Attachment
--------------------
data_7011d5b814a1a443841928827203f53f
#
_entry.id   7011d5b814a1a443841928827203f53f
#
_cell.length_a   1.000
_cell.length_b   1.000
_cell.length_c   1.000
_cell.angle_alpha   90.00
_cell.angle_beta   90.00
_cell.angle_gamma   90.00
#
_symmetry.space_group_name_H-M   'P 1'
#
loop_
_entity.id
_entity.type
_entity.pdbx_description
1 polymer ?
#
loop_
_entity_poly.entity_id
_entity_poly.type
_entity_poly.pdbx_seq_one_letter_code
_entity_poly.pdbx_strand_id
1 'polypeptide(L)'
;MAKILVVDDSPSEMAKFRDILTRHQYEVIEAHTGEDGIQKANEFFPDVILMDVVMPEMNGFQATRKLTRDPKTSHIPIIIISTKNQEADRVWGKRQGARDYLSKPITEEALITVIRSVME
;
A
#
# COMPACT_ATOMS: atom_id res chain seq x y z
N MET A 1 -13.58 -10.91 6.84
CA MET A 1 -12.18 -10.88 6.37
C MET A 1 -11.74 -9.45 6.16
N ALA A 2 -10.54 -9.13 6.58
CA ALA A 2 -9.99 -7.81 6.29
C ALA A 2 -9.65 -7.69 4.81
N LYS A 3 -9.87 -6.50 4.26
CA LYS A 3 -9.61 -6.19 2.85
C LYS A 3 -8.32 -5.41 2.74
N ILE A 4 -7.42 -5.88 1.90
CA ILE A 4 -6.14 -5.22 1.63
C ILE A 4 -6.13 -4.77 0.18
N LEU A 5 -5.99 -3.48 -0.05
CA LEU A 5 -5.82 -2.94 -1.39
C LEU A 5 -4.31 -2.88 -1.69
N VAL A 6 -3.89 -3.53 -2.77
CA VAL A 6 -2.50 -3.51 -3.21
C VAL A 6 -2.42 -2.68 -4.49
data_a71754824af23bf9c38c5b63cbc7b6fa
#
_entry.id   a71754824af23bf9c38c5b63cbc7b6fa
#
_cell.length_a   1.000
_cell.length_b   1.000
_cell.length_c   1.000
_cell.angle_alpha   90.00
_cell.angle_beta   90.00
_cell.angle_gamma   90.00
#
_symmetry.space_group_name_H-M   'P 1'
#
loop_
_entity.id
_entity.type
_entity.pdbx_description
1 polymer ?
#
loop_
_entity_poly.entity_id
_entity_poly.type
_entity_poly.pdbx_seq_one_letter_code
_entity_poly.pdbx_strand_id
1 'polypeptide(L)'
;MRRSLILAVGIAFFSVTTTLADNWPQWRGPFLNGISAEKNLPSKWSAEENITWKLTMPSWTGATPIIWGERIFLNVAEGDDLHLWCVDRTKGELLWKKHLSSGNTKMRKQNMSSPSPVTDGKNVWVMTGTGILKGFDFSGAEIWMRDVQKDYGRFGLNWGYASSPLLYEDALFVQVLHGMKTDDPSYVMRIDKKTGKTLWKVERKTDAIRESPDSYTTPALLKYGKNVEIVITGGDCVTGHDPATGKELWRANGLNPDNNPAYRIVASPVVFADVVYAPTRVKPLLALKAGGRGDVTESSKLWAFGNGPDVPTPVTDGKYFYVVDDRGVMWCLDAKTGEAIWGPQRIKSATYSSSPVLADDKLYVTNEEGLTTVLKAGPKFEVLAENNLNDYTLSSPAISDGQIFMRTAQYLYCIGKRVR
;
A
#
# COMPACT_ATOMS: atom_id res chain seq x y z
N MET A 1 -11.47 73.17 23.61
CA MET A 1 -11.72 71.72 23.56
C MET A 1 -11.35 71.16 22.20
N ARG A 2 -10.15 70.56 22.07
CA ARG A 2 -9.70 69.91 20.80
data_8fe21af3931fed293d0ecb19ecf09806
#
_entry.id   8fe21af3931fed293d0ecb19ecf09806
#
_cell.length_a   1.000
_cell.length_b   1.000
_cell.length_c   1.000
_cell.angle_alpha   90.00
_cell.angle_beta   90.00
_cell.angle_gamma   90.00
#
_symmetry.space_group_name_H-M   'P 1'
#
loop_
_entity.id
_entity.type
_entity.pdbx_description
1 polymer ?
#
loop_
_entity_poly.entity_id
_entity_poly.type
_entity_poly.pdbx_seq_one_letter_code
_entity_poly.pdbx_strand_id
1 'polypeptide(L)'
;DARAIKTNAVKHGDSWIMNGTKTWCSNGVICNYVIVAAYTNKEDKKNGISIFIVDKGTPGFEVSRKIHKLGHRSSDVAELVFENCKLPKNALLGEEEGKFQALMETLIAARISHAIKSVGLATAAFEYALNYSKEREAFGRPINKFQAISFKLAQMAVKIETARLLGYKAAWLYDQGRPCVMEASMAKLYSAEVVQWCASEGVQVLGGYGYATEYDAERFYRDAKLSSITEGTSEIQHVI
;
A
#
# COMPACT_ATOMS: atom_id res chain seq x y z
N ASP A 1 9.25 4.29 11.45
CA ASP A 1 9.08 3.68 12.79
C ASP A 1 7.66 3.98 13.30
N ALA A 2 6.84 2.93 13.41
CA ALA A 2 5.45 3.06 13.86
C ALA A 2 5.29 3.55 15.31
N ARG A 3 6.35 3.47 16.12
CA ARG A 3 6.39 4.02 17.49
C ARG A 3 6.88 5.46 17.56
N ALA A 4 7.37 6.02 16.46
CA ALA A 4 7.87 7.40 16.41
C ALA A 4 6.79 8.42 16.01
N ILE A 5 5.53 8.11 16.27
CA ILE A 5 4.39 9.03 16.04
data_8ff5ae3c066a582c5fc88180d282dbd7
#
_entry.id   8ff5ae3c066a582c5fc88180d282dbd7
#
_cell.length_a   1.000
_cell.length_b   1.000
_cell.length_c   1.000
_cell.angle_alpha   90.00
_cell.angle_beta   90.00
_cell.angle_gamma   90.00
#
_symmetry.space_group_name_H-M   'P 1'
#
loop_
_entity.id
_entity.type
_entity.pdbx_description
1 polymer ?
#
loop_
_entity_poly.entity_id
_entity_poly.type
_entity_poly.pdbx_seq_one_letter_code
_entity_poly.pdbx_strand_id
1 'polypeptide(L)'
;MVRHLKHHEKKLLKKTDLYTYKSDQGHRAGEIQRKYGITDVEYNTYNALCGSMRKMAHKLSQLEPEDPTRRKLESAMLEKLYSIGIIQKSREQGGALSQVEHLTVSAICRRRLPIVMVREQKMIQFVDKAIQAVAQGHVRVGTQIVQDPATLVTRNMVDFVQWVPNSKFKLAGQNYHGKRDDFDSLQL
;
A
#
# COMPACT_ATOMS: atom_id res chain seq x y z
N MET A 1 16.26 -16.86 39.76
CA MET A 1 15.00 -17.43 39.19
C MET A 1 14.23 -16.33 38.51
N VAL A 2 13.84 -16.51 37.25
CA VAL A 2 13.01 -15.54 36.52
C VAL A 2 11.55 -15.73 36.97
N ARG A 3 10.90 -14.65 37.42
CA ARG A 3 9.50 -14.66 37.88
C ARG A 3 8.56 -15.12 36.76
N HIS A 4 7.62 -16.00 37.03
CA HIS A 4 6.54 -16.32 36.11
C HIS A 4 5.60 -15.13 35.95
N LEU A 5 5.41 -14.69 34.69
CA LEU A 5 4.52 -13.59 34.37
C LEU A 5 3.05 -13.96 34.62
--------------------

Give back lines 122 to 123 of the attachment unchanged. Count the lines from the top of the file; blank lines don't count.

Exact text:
C ARG A 3 6.88 5.46 17.56
N ALA A 4 7.37 6.02 16.46